Instead, you could research what fruits and vegetables are in season. Then plan your shopping list around these items, using price tags as an indicator.

Here are useful websites that tell you what’s in season:

  • The Seasonal Food Guide shows you what’s in season by state, which is a major advantage over other more generic resources looking at the North America as a whole.
  • I like the USDA’s seasonal produce guide because it breaks down the vegetables and fruit by season. Each item has a profile page where you can click on links to find more information.
  • Finally, although specific to Northern California, I like the CUESA vegetable chart, which offers an alphabetical list of vegetables and highlights which month they’re in season. Here’s a printable version of the vegetable chart. CUESA also offers a fruit and nuts chart with the printable companion.
Gold leaves on aspen trees indicate seasonal changes. It’s a cue for updating your seasonal menu.

Shop at the farmers market

Some people enjoy gardening and growing food, which ensures eating seasonally and locally!

For those without a green thumb, dropping by the farmers market is a helpful reminder of what’s in season. It’s kind of hard to miss because farmers only sell seasonal produce (even if it’s not local).

I left this source of inspiration last because farmers markets aren’t the cheapest source of fresh produce (unless you shop at the end of the day when farmers sometimes offer fire-sale prices).

It’s admirable to support local growers. They usually give me advice for how to best cook and serve their produce. So if you’re drawing a blank on your seasonal meal plan, your local farmers market is worth checking out.

NOTE: Eating seasonally and locally are two different concepts that are often lumped together. Read the next section to learn the difference.


Local vs. seasonal

“These are the precious peaches we saved from the unexpected frost in April,” the fruit vendor proudly told me. When we stumbled on the Golden farmers market, this vendor’s fuzzy pink and gold globes beckoned us.

Earlier this year, Colorado’s snowy winter extended into early spring. Boulder even set a record for the snowiest winter.

This unwelcome frost killed many of the flower buds on fruit trees, resulting in a smaller yield of Colorado-grown fruits in 2020.

“He figured out how to put plastic sheeting over all the trees.” The stone fruit vendor was explaining the farm owner’s heroic efforts to save his crop of peaches a few months ago. “And then he had to move all the heat lamps up to the hillside where the trees were. He’s a genius!”

A view of the snowy mountains around Boulder from March 2020. This unexpected cold snap contributed to killing many flower buds on fruit trees, leading to lower yield of Colorado-grown fruits in 2020.

Eating locally in Colorado has been more challenging than in California. The harsher winters mean fresh lettuce and delicate greens aren’t available until later in spring and summer. The variety of fresh produce grown in Colorado is more limited too.

After hearing about the peaches, I walked over to the case of cherries. “Are these grown on your farm too?” I asked the vendor.

“No, those come from Washington state.”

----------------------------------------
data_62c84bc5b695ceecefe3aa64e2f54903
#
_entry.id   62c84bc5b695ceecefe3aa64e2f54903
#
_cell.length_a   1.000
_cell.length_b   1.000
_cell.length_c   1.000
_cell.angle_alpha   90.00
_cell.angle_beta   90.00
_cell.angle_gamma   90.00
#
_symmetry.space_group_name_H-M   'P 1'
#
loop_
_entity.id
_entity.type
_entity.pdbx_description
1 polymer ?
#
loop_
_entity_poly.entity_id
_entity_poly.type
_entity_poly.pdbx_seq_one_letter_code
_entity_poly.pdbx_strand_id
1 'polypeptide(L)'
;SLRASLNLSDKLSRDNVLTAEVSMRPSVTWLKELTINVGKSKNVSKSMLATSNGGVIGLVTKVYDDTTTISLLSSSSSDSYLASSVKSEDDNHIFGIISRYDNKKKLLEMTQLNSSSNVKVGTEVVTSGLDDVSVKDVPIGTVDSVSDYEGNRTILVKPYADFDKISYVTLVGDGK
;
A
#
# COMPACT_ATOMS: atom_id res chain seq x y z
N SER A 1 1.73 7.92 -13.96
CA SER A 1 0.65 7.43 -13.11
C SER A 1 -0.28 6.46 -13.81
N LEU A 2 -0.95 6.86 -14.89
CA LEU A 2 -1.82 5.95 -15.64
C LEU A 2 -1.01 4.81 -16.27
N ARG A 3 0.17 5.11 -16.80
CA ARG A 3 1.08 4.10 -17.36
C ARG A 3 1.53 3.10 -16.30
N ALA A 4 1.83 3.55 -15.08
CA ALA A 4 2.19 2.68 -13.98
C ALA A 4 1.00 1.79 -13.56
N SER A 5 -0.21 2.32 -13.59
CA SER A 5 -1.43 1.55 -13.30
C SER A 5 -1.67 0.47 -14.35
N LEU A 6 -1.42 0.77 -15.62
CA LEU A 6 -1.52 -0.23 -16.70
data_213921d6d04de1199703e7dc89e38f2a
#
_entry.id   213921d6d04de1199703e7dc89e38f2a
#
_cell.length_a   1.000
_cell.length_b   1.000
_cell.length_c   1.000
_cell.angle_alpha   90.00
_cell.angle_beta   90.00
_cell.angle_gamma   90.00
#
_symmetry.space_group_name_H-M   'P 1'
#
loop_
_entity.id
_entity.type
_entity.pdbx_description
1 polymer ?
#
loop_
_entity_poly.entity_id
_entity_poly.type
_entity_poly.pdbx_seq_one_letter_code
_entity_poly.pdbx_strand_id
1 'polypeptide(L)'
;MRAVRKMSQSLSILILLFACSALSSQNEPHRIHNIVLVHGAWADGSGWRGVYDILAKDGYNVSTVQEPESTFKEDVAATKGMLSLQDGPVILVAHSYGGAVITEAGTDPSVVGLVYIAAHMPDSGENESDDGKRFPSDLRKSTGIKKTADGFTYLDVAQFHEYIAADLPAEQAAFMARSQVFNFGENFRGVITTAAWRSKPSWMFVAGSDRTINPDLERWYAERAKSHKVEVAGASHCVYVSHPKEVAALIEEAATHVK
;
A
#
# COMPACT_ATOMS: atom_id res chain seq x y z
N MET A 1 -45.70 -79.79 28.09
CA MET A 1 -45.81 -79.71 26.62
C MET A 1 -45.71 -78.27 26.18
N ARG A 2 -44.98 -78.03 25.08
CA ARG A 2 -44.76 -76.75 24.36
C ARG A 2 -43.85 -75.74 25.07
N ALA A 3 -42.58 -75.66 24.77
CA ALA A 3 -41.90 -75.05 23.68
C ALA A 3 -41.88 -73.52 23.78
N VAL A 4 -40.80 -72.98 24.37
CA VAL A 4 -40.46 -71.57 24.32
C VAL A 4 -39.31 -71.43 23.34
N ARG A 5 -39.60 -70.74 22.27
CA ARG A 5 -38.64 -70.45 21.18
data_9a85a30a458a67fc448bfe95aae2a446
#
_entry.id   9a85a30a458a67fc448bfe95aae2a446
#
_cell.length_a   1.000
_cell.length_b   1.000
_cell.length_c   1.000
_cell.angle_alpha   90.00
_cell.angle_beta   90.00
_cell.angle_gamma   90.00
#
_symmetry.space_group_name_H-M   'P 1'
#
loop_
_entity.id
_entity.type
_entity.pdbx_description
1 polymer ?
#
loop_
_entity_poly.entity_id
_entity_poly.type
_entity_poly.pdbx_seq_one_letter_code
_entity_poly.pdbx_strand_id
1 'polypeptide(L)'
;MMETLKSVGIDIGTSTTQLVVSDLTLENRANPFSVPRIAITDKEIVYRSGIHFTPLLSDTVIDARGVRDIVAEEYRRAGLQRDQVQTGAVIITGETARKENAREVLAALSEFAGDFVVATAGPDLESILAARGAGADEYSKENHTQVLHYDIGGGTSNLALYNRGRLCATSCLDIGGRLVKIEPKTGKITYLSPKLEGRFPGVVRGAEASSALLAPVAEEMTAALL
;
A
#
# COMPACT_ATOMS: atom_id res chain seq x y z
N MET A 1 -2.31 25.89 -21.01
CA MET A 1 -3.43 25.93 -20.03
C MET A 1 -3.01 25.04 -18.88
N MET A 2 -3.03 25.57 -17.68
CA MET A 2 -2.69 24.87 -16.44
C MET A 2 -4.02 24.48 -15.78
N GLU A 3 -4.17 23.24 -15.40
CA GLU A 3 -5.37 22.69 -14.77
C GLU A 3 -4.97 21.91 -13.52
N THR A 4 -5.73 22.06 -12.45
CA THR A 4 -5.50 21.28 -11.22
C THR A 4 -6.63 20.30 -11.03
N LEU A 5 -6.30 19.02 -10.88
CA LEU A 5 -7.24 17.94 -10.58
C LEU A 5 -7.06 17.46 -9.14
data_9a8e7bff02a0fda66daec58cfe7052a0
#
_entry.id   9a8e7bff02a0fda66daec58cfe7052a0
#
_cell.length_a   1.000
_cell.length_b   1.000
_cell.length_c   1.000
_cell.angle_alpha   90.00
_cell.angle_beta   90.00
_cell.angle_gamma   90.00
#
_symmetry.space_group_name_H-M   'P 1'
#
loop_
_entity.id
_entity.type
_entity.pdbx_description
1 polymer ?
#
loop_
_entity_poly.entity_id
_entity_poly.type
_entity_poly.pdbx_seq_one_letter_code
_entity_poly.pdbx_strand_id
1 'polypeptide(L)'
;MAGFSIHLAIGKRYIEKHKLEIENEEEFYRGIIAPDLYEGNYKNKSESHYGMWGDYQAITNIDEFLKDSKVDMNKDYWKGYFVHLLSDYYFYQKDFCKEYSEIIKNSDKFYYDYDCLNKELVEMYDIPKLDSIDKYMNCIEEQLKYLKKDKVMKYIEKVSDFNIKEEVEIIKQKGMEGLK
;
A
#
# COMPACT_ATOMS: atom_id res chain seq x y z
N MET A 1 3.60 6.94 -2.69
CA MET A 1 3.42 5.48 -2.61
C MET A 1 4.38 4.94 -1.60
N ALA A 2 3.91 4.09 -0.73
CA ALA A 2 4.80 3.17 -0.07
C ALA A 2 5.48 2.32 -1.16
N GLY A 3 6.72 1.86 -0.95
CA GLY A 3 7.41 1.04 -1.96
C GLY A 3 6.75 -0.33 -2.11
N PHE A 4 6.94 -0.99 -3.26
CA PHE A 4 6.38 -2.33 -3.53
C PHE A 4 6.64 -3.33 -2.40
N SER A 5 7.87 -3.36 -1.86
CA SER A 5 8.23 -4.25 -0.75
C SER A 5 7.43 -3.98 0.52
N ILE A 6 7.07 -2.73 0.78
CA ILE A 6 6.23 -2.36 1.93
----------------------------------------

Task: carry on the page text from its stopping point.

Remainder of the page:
Ah, therein lies the difference between eating seasonally and locally. When I bit into a shiny, wine-red cherry, a burst of sweet and tangy flavors hit my tongue. There was no doubt these cherries were in season. But they weren’t locally grown.

The 2008 U.S. Farm Bill (Food, Conservation, and Energy Act of 2008) defines “locally or regionally produced agricultural food products” as food where “the total distance that the product is transported is less than 400 miles from the origin of the product” or the food is marketed in “the State in which the product is produced.”

I try my best to buy local produce because I understand the environmental benefits of shorter transportation hauls. I recognize the taste benefits of locally grown fruits and veggies that don’t lose their nutrients from sitting in an “18 wheeler” for a week.

Yet, eating locally all year round is challenging in Colorado. I don’t want to eat only cabbage, carrots, and turnips in the winter.

So, the reality is I buy canned and frozen foods. I buy produce that I’m pretty sure is grown in Mexico during the snowy months. I also eat the occasional bag of dried mango that’s surely from a different country.

I try not to feel guilty about this.


Sample seasonal meal plan

Of course, you didn’t think I’d end this story without sharing an example of our seasonal meal plans, did you?

Here was Benjamin’s summer meal plan:

  • Tortilla with caramelized onions and peppers, barrel-aged feta and chipotle mayo
  • Tomato mozzarella gnocchi with tomato, goat cheese and pul biber chili flakes
  • Beef burger with onion chili relish, walnuts + French fries

And here’s his fall meal plan:

  • Rogan josh spinach curry with rice and paneer cheese
  • Udon noodle with peanut butter chili sauce and broccoli
  • Creamy chicken, mushroom and shallots in mustard crème fraîche sauce

Here’s my winter meal plan:

And a sample of my spring menu:

Leave a comment to tell me what your menu looks like for this season!

READ NEXT: How to Make Your Groceries Last a Month or Longer

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About Anna Rider

Hi! I'm Anna, a food writer who documents kitchen experiments on GarlicDelight.com with the help of my physicist and taste-testing husband, Alex. I have an insatiable appetite for noodles 🍜 and believe in "improv cooking".